The year 2020 has shone spotlight on the mental well-being of migrant workers in Singapore. Since the outbreak of the COVID-19 pandemic in migrant worker dormitories, the pandemic has not only taken a toll on the community’s physical health, but also their psychological health. The ongoing COVID-19 pandemic exacerbated feelings of isolation, anxiety, and despair within the migrant worker community.
While SOS has been at the forefront providing emotional support via their 24-hour Hotline in Singapore, limitation in language capabilities remains a challenge to support the greater migrant worker population. HealthServe has been meeting the needs of distressed migrant workers with a call back counselling helpline since 2020 but has seen an increased need to reach more migrant workers who are facing crisis. Through setting up the first crisis 24/7 hotline in Singapore with the support of SOS, HealthServe hopes to provide a safe space for them to immediately reach out for emotional support.
To prepare the establishment of this new hotline service, SOS will train staff and volunteers from HealthServe in skills such as empathetic listening, managing suicide crisis and ensuring safety on the hotline. As part of HealthServe’s role in Project DAWN, this support is crucial in helping to expand mental health support for migrant workers in Singapore.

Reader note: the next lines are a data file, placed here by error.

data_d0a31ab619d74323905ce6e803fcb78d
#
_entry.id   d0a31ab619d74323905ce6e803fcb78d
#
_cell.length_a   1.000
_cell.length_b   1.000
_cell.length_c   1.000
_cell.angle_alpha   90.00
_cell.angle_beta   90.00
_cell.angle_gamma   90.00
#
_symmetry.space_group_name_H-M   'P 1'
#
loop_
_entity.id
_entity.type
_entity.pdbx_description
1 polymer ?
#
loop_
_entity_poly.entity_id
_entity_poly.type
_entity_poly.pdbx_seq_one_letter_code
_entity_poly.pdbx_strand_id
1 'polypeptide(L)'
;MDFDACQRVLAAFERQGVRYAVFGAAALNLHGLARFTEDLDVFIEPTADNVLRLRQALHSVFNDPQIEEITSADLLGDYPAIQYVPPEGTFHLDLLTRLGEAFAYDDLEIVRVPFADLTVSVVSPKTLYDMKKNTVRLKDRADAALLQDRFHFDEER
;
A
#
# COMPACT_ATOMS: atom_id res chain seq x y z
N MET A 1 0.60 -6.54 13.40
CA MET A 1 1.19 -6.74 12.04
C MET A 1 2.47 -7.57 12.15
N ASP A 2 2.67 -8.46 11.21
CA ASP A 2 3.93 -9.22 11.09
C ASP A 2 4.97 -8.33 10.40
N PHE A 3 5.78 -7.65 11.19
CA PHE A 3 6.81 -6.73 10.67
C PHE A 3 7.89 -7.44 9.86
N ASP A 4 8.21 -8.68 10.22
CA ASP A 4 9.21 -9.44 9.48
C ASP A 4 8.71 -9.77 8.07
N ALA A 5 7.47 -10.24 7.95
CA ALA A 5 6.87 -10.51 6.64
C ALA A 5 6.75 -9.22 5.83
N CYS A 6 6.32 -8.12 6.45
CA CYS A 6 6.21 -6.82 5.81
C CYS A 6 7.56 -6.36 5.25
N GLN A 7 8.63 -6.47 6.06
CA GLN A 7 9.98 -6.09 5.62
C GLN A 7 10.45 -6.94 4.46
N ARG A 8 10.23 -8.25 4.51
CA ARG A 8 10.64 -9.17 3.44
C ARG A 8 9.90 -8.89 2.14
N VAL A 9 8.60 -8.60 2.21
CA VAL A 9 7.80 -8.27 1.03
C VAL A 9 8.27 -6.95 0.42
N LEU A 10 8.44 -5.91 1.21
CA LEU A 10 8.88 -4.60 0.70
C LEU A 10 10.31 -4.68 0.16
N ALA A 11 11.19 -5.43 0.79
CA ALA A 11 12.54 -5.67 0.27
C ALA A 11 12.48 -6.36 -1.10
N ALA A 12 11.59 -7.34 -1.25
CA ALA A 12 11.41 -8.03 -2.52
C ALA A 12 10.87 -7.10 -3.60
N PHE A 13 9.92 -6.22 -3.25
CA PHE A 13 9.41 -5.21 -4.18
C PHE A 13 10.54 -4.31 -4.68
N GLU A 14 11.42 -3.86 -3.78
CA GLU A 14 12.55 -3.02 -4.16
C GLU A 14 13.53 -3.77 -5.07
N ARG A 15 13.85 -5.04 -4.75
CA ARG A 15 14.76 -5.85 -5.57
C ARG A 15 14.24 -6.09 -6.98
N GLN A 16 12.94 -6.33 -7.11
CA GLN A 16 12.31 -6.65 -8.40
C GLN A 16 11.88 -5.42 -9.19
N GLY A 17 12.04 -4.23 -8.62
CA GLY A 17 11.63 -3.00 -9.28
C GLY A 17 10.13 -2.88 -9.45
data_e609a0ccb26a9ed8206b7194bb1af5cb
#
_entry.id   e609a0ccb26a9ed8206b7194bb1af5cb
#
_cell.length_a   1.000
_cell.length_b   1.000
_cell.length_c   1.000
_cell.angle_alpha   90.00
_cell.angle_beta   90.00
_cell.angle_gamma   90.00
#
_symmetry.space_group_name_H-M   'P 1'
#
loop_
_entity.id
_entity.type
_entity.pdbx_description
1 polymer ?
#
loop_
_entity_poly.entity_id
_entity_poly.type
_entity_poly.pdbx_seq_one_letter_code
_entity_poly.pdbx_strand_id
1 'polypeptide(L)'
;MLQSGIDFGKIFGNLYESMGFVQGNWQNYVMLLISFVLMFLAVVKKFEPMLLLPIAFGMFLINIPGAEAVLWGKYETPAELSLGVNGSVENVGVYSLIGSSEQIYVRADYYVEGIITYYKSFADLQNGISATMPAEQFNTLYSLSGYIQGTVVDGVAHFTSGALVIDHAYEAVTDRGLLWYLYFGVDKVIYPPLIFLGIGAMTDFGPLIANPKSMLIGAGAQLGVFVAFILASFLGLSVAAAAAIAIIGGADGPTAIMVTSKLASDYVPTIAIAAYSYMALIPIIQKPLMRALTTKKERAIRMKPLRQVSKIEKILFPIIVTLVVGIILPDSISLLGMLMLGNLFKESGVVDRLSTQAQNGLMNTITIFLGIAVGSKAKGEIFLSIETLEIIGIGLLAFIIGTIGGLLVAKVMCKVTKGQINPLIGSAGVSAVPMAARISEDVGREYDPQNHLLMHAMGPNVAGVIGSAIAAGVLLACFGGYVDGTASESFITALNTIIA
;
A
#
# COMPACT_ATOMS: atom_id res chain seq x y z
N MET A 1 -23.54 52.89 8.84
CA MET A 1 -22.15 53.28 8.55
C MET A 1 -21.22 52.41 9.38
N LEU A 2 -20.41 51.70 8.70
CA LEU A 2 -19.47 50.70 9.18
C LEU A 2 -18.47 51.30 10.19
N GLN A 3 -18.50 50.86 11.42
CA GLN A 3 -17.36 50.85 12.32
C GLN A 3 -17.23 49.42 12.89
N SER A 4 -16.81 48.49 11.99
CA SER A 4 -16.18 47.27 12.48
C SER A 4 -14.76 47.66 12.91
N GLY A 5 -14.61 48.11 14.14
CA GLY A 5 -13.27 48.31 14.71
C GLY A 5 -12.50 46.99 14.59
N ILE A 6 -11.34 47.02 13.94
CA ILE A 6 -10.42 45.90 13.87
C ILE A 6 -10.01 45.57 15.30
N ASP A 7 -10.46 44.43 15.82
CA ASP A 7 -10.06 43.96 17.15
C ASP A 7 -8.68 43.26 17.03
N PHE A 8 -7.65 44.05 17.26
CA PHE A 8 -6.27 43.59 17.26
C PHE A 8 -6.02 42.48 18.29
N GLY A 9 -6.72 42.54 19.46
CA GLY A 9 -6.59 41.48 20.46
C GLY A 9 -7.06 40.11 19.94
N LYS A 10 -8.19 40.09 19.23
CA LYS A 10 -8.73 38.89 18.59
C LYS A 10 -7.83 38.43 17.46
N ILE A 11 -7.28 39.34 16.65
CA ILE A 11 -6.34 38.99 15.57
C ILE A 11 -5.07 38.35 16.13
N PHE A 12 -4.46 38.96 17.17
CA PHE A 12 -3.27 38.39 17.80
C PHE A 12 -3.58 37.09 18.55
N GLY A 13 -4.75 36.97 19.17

“Far from home and often in substantial debt incurred to pay agents’ fees, many migrant workers faced high levels of mental stress even before COVID-19. Our mental health programme, which we started in 2019, went into overdrive with the pandemic, as depression and anxiety became even more prevalent.” shares Chan Chia Lin, Chairman of HealthServe. She hopes that “through setting up this hotline, we will be better able to support those worst affected.”
Mr Gasper Tan, Chief Executive of Samaritans of Singapore (SOS), shares his thoughts “The pandemic had brought to the forefront the need to improve the support system provided to a community that has been often neglected. We are concerned about the mental well-being of the migrant worker population who are at risk of having suicide ideation and behaviours as there are less support networks available to them.”
He added, “This new service is one that is much needed, and SOS is happy to support in any way we can to help. We are really honoured to partner HealthServe in establishing this new hotline service. We believe that collaborations are crucial to be able to collectively support those in our community who are facing crisis, especially those who fall through the cracks and are not able to receive timely and adequate support.”